At first glance, everything seems to be duly regulated: the rights and obligations of the parties when exporting electricity are covered by the TDA, whereas for domestic supply such rights and obligations are set forth in the PPA. In addition, the referenced agreements also include certain legal remedies in case of default. 


Provided that under the TDA the investor is responsible for delivering electricity to the Turkish border, the agreement is counter-signed by the transmission and dispatch license holders as well. However, in terms of the PPA, considering that ESCO acquires electricity at the first connection point of the power plant with the national electricity grid, the transmission and dispatch license holders are not signatories to the PPA. This has a negative impact on the off-take of electricity and creates a deficiency in the regulation of the domestic supply of electricity.


By way of an example, due to certain technical discrepancies at the 400 KV line the dispatch licensee has restricted export for a certain period of time and the investor decided to deliver the electricity to ESCO. However, subsequent technical failure on the transmission and dispatch licensee’s part made it impossible to deliver the electricity to the domestic market (either to ESCO or other purchasers). ESCO will never pay for the electricity that was deemed delivered to ESCO and considering that investors have no agreement with the transmission and dispatch licensee holders that would govern the rights and obligations of the parties in the domestic supply of electricity (licensees are not signatories to the PPA), the investor will never be able to recover the lost profit from the licensees.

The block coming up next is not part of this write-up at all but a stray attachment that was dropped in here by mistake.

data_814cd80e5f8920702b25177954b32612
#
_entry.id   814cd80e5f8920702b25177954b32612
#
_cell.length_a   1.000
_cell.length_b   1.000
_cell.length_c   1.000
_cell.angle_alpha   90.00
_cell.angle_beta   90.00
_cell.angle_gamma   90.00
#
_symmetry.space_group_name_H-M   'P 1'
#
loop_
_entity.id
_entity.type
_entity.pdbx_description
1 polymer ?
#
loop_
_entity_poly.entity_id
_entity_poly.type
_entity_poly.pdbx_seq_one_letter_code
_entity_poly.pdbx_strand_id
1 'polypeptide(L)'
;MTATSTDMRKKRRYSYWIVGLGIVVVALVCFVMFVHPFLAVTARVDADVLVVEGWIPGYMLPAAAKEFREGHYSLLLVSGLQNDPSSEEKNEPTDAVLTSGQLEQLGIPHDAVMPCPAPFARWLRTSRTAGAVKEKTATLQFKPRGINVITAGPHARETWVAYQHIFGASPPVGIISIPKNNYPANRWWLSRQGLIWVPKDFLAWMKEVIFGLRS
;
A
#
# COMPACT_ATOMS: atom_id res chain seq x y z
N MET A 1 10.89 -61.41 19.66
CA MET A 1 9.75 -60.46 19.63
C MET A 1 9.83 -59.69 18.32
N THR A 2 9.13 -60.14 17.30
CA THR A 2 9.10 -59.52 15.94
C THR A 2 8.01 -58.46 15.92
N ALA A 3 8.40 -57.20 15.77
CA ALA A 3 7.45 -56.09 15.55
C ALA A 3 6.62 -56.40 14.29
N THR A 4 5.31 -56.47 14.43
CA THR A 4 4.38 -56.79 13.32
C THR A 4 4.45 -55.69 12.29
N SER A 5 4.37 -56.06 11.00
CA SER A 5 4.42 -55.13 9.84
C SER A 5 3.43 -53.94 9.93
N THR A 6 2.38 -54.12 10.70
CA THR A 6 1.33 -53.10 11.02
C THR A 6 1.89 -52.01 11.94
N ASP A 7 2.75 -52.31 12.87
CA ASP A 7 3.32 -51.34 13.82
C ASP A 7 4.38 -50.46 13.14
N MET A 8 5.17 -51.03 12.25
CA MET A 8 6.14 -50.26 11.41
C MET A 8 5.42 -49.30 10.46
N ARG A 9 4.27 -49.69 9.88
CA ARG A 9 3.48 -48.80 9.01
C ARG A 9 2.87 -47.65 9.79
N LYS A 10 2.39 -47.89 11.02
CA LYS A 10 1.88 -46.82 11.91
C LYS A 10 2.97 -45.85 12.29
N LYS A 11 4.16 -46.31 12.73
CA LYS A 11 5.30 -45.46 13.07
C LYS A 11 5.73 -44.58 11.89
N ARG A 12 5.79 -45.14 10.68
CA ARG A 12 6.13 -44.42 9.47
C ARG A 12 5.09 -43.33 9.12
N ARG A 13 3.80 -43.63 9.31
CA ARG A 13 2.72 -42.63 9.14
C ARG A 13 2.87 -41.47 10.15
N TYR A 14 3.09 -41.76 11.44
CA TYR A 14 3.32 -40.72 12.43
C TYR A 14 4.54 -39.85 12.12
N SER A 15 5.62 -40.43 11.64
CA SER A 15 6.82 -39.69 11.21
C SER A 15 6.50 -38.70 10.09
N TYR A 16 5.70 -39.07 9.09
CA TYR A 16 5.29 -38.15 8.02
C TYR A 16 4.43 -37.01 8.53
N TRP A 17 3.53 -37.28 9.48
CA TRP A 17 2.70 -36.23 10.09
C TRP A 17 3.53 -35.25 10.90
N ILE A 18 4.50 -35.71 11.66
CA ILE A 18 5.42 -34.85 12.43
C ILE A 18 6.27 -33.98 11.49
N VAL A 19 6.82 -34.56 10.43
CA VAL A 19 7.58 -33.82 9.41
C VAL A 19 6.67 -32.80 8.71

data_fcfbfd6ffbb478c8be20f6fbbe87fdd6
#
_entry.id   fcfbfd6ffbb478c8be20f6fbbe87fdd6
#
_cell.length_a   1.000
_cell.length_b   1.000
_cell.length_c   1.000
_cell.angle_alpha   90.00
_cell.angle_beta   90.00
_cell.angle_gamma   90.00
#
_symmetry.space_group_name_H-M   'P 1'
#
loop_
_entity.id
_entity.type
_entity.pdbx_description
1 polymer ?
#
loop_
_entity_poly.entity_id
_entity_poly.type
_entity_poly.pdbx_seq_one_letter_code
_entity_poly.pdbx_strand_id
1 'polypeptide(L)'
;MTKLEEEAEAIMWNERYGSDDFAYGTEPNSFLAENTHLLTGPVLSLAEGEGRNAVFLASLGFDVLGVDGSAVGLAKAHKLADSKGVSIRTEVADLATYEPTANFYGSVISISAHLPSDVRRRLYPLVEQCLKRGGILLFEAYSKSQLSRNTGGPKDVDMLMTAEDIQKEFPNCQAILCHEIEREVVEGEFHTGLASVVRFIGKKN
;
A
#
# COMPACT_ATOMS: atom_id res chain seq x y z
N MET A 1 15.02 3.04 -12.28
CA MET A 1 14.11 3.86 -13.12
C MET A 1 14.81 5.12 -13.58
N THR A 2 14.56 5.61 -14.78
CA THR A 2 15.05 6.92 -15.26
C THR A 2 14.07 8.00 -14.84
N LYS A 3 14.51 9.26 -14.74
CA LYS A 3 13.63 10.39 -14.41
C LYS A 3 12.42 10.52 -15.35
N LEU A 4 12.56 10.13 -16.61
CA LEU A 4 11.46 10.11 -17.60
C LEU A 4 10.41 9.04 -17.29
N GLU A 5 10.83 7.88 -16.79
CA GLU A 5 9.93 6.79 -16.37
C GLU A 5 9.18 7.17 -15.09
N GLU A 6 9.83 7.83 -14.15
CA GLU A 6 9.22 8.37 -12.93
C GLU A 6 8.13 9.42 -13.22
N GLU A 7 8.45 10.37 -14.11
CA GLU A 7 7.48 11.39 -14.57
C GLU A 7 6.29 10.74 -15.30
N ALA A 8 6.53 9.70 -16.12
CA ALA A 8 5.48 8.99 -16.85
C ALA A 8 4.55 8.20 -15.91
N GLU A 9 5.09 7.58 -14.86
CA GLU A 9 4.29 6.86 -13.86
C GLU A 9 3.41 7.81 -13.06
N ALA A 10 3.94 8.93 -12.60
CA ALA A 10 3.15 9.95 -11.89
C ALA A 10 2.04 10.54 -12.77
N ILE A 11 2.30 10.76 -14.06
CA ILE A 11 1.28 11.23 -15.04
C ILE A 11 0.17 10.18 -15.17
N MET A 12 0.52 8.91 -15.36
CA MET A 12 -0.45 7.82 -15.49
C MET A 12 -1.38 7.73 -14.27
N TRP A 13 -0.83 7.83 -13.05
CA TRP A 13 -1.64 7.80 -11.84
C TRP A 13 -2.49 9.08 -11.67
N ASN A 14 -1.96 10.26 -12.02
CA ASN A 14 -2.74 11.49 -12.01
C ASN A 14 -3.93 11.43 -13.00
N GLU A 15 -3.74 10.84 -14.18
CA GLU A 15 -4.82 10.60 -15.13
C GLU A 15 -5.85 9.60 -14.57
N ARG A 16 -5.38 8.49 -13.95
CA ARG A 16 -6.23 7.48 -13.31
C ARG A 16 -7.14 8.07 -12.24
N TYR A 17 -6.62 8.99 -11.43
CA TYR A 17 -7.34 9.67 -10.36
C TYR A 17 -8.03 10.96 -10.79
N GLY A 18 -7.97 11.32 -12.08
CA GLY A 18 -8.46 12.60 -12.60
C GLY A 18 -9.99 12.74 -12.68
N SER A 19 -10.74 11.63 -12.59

In practice, according to our knowledge, representatives of the financial institutions were requesting ESCO take on an obligation of paying for the electricity that was deemed delivered. ESCO never took on such an obligation, which is correct from the legal standpoint to the extent that ESCO should not be liable for the default of third parties, such as the electricity dispatch and transmission licensees. ESCO simply pays for the duly received electricity. Consequently, the investors should seek an alternative mechanism for settling the aforementioned gap.


In order to remedy the abovementioned regulation deficiency and even provide a more attractive and guaranteed financial model for international financial organizations, investors shall have contractual remedies against the transmission and dispatch licensee holders of the main grid throughout the territory of Georgia. This can be achieved either by bringing the investor, licensees and ESCO under one contractual framework of the PPA or by adding an additional section to the TDA stating that the TDA shall also cover aspects of the domestic supply of electricity and define the respective rights and obligations of the parties.